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BBC Television News

The BBC were very late introducing news to television, but as the millennium draws to a close, BBC news now takes up almost 12 hours of the BBC1 and BBC2 schedules, with News 24 and BBC World News offering around the clock coverage.

bbc_news_1949_newsreel.jpg (7375 bytes)  

Early BBC News consisted of a caption with headlines read by the continuity announcer, or the equivalent of the cinema newsreel, the BBC Television Newsreel. The newsreels didn't have presenters as such, more of a narrator who described the story over the pictures. Many of the "stories" were chosen for their entertainment value rather than their importance from a news perspective.

This particular example is from 1949.

In vision newsreaders came in during the late 1950s, as this young looking Robert Dougall reveals. bbc_news_1950s.jpg (9183 bytes)
bbc_news_1960s_9oclock_dougall.jpg (8798 bytes) This off-screen photograph shows a 1960s edition of the 9 O'Clock News presented by an older Robert Dougall. Thanks to Jeremy Rogers for these early samples.

 

bbc_news_1966_newsflash.jpg (7048 bytes)  
A BBC Newsflash from the mid-sixties, announcing the death of their greatest broadcaster, Richard Dimbleby.  Play Now! Download
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Play Now! Download BBC tv News from the very early seventies. The programme would open with relevant pictures and the logo opposite overlaid. Although reporters were now in vogue, and they did set pieces to camera, there was still a lot of the newsreader speaking over film. One reason for this style of news presentation was the simple fact that photographic film needed to be shipped back to London and then edited for the programme. It was much easier for the newsreader to add the commentary and incorporate late breaking news and changes. A small snippet of the theme can be heard here courtesy of David Boothroyd.
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BBC Belfast, showing the BBC News logo in use around 1978. I can't remember what the opening sequence was although I think the two parts of the globe were animated in some way. Here is a snippet from the end theme, courtesy of Play Now! Download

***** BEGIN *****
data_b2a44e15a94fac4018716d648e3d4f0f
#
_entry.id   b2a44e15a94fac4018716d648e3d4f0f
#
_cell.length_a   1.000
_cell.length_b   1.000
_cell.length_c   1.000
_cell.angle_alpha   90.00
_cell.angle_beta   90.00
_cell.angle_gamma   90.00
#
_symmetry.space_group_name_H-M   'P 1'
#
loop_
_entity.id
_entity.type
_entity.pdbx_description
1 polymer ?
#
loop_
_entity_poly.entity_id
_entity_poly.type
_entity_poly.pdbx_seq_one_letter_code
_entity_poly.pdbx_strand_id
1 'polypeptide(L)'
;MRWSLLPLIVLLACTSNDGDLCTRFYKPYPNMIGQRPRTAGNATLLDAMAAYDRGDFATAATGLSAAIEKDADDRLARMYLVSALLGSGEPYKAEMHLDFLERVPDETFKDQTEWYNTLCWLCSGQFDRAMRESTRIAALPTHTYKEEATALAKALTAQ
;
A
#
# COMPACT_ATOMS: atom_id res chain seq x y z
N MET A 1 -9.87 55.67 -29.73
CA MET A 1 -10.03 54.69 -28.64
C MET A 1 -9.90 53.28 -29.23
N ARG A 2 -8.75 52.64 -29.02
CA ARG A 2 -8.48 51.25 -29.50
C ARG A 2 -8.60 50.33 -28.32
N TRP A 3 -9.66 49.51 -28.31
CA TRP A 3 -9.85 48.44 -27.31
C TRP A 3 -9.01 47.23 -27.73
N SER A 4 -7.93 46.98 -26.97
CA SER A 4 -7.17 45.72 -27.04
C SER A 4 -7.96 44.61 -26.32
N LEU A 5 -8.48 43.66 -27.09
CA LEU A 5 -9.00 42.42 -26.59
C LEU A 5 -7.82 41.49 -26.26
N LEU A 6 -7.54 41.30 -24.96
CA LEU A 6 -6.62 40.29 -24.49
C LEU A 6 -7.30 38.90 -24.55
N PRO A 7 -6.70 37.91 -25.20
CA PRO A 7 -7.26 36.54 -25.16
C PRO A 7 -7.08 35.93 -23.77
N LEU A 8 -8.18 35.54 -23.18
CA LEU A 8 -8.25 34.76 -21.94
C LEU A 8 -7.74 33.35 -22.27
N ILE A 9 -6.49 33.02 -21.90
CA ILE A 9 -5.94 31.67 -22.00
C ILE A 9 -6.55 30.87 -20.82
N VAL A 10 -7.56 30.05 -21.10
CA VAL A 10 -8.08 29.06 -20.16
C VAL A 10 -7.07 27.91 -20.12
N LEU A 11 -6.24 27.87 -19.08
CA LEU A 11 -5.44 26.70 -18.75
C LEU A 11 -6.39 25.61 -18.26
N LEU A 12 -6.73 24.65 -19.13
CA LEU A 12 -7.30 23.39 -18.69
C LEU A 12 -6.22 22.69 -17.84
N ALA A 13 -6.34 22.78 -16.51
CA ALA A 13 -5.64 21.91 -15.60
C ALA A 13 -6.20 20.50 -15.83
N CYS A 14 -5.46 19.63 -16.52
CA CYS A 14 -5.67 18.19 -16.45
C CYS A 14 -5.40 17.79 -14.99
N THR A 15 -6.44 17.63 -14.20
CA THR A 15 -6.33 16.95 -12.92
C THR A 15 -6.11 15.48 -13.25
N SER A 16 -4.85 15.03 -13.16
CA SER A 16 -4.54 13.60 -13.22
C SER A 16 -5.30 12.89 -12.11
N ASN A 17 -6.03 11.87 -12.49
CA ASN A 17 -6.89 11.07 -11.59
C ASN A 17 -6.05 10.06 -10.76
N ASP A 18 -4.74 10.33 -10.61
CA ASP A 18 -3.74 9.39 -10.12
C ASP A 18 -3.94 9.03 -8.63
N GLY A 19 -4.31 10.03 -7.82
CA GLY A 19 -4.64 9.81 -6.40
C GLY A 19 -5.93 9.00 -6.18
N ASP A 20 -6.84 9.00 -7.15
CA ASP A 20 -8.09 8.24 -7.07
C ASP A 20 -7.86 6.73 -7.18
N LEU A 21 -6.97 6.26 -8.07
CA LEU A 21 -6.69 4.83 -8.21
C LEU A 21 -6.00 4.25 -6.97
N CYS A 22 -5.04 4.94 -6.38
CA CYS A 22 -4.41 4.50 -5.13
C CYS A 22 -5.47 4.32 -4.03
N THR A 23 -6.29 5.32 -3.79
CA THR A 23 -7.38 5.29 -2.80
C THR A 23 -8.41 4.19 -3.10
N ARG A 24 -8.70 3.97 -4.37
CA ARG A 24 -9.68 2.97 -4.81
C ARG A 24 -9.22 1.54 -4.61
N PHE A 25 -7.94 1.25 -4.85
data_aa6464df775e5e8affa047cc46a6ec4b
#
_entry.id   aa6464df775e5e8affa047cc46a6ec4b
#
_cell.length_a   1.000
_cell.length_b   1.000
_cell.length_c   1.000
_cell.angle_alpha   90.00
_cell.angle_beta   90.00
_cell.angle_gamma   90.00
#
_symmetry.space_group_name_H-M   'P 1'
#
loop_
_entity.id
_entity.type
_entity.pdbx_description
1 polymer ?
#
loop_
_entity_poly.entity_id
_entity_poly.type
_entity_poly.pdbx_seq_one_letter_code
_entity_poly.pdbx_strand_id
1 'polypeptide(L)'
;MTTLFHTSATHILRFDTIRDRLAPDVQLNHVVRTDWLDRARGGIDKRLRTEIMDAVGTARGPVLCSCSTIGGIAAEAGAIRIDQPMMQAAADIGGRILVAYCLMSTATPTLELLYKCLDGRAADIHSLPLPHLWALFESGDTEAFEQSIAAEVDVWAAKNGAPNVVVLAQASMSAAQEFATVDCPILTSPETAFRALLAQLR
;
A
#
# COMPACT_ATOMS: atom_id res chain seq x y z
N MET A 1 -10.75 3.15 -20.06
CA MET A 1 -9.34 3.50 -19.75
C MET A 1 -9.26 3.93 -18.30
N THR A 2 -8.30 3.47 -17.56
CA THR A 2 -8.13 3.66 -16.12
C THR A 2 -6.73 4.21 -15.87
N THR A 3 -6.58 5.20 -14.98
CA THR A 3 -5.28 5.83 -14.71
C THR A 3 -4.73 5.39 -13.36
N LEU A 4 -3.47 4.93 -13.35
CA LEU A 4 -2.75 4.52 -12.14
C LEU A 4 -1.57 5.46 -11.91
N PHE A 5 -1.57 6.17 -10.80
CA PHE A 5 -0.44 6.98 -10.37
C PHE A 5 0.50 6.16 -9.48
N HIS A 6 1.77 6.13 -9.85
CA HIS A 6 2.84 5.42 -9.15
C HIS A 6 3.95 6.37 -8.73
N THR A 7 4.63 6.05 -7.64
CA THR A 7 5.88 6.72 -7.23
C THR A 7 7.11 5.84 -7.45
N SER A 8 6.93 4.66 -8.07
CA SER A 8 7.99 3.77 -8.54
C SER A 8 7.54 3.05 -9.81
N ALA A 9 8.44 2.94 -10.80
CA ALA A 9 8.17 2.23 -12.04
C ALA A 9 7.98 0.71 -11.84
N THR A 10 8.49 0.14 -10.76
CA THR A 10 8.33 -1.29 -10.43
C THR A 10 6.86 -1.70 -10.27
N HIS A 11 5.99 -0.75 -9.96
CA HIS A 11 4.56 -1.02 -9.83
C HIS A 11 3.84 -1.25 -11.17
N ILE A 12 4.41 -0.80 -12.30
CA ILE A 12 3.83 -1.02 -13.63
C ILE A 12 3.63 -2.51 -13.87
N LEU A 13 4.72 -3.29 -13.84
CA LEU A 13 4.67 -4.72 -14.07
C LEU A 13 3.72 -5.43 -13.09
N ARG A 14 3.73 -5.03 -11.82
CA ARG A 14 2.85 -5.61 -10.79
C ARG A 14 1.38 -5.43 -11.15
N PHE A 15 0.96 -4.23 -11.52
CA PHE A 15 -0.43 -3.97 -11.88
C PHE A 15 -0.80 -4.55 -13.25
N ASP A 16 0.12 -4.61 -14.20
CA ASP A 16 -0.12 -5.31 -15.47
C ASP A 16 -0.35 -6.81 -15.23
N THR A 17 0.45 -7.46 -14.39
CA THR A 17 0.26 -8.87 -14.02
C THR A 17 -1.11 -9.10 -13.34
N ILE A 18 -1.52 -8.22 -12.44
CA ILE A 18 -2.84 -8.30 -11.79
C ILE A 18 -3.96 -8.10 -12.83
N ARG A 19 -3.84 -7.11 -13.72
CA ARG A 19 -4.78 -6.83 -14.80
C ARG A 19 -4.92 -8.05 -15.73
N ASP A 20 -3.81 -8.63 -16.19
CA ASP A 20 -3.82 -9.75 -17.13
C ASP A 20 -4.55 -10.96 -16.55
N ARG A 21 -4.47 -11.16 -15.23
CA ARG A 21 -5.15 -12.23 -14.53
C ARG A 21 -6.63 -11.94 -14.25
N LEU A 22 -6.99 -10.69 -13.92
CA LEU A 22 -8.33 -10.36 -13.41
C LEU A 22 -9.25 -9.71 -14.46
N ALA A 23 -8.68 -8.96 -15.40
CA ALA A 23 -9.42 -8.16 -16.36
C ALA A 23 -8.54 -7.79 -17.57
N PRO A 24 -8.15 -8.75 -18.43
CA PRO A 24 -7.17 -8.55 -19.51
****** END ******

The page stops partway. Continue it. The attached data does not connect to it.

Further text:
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Here are the opening titles from the Evening News of this period, photographed off screen.
bbc_news_1979_team_photo.jpg (12163 bytes) Here's the 1979 BBC News team getting together for a group photograph. Can you name all five?
Early 1980s generic BBC News, animated by the circle disappearing and reappearing as an invisible clock hand sweeps around the circle.
1980s BBC Nine O'Clock News. Not sure of exact dates, but this style was in use by 1983 but had changed by 1985.

The circle made of horizontal lines would be swept away to reveal...

... a "9" made of horizontal lines. You can hear a RealAudio clip of the theme music by clicking here. Play Now! Download
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Only the Nine O'Clock News had the special variant above. Normal news bulletins would end with the full circle and would simply say "BBC News" underneath.

The early evening news had a similar circle with the 5:40 time cut out, and News After Noon had half a circle, indicating its start time of 12:30.

News After Noon was the original title for the lunchtime news, at 12:30. This is taken from a still, the real opening titles followed the same colour scheme as above.
The news studio was also made up of horizontal lines, with the gap left for superimposed images.
Or alternatively you could see the BBC News logo as in this example from 1983 with Jan Leeming. bbc_news_1983_leeming.jpg (8486 bytes)
When needed, the presenter could turn to a different camera where there was no picture superimposed. This is Jan Leeming from 1985.
Later the same year (1985), same newsreader, different news studio. The launch of daytime programmes on BBC1 and the new look "COW" period BBC1 was accompanied by a complete overhaul of the BBC News "look" with each programme getting its own style. This is probably a weekend/generic news bulletin.